Prince Harry, the Duke of Sussex, now living in California, also attended without his American wife, Meghan Markle, the first time he has seen his father since he wrote his book, “Spare.”
In a surprise turn, Prince Andrew, who has been the subject of recent investigations donned traditional garter robes despite losing his status as a senior member of the royal family.
Thousands of Britons from across the United Kingdom, and from different parts of the world camped overnight along the 1.3-mile route from the church to the palace, enduring rain as they waited in anticipation for the royal ceremony.
There were some protesters along the route who voiced their opposition to the monarchy, a small minority in attendance compared to the thousands who came out to show their support.
Fox News reported that recent U.S. polls showed that many Americans also support the British monarchy with as many as 34 million supporting the Crown and another 35 million admitting they were “absolutely fascinated” with it.
Arrival at Buckingham Palace
Once King Charles III and Queen Camilla arrived at Buckingham Palace, hundreds of soldiers adorned in their class uniforms lined in formation and saluted the new monarch, removing their hate and shouting, “hip-hip hooray!”
As the two royals walked into the palace, children, some of the youngest members of the royal family carried his royal robe—a symbol to mark the divine nature of kingship—from behind to ensure it would not touch the ground.
Shortly after the royal couple entered the palace, Fox News commentators commented on the lifelong bond and closeness shared between Charles and Camilla.
“Say what you will about the past and [Princess] Diana… he always loved Camilla,” Morgan said of Charles. “The guy married the love of his life.”
“They’ve been close friends for fifty years,” Ainsley Earhardt said with a smile.
Shortly after the royal couple entered the royal palace, thousands of Britons waving Union Jack flags began closing in to prepare for the new monarchs’ first balcony appearance, a long held tradition in which the newly coronated King and Queen step outside to greet the people.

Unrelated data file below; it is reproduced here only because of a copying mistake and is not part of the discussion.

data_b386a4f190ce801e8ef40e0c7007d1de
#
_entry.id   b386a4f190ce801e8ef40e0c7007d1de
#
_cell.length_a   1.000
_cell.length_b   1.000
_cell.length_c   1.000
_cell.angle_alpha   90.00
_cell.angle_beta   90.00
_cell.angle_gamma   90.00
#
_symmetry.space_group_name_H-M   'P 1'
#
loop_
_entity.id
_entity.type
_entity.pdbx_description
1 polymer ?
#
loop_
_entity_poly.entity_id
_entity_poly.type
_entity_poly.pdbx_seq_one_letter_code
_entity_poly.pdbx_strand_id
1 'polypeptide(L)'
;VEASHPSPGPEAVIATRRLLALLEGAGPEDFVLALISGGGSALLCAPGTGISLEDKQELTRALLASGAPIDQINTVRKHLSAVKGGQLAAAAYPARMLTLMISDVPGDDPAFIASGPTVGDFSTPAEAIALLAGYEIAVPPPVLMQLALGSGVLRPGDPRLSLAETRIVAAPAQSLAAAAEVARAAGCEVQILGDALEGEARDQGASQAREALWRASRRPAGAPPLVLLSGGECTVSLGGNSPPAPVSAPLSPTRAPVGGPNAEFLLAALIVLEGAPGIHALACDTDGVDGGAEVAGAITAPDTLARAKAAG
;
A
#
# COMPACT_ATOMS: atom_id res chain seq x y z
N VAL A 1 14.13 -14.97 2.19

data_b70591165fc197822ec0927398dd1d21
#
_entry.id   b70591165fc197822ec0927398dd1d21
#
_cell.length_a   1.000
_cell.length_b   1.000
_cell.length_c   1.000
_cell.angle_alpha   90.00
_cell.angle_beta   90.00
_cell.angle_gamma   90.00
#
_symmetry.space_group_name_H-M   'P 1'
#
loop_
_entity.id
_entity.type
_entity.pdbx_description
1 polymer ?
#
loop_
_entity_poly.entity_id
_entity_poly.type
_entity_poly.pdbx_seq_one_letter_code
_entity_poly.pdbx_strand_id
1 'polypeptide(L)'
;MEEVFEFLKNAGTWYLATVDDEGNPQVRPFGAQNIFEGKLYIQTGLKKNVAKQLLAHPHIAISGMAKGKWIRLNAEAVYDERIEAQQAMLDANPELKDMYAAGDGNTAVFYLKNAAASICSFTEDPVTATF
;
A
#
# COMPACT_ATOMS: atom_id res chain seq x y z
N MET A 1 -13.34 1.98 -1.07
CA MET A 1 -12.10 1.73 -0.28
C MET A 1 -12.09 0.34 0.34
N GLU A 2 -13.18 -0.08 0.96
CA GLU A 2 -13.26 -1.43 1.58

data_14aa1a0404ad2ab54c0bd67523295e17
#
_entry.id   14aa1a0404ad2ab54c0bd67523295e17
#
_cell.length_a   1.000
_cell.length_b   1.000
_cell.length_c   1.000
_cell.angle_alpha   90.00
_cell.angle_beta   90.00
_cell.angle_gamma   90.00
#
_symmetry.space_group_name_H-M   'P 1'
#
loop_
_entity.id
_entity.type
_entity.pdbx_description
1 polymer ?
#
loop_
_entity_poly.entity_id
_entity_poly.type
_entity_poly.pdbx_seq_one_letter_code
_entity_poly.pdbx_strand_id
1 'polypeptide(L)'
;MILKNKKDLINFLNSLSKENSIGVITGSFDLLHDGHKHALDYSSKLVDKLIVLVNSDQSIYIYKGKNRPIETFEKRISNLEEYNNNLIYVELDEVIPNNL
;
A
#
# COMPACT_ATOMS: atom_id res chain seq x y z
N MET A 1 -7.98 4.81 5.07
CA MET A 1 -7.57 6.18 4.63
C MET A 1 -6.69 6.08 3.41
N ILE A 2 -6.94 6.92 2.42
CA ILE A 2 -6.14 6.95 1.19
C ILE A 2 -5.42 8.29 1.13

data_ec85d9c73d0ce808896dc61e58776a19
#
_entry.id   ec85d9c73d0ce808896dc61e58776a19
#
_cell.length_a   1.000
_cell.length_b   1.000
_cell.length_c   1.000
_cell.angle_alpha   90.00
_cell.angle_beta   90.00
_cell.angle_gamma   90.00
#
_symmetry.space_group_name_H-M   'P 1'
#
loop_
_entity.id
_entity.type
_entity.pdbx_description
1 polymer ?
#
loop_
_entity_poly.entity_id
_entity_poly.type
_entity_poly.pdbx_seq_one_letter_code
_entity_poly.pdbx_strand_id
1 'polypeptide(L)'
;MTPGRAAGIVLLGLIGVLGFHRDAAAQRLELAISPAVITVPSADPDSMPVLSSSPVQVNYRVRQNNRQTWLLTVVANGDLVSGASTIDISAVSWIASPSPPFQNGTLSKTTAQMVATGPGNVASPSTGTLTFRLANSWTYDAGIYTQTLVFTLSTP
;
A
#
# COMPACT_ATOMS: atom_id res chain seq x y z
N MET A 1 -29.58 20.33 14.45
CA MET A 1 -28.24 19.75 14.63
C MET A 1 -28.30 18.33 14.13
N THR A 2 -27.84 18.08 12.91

As the British public descended upon the palace, Morgan commented on how vital they were to the monarchy.
“Without the pubic there is no royal family,” he said. “We fuel each other… some people have said people don’t care, that Charles isn’t his mother, well look at this. They look pretty damn excited to me. They are here in the rain… waving flags… they want to see their King… you know, I’m 58 years old and I’ve never seen a coronation balcony scene. this is a really extraordinary moment.”
Hall said the outpour of support from Britons was emotionally moving.
“I think it’s a beautiful sight, I think it makes everyone proud,” he said as Britons descended upon the palace.
King Charles III and Queen Camilla’s first palace balcony appearance
As the royal couple finally made their first balcony appearance, the crowd erupted into cheers and newly anointed and crowned King Charles and Queen Camilla smiled and waved happily at the British people.
Soon a flyby of military helicopters covered the sky as the royals and Britons looked upward to wave at their heroes.
Then, suddenly nine fighter jets emitting the Union Jack colors of red, white and blue flew over, prompting the crown to shout in jubilation.
As the new royals looked out at London from the palace, musicians performed “God Save the King,” the country’s national anthem since 1745.
In a surprise turn, once the new monarchs departed from the balcony they returned for an encore appearance, prompting thousands of Britons to cheer with excitement.
Shortly after the balcony scene, the royals entered the palace as Britons readied themselves for a musical concert performed by Katy Perry, Lionel Richie and legendary opera singer Andrea Bocelli.
Tickets for thousands of Britons were given in advance for the daylong celebration.
Fox News commentator Steve Hilton, also a Briton said he had faith King Charles III would make a good monarch for his home country.
"Because of all the work he's done, he is in touch with the people, probably more than any other monarch."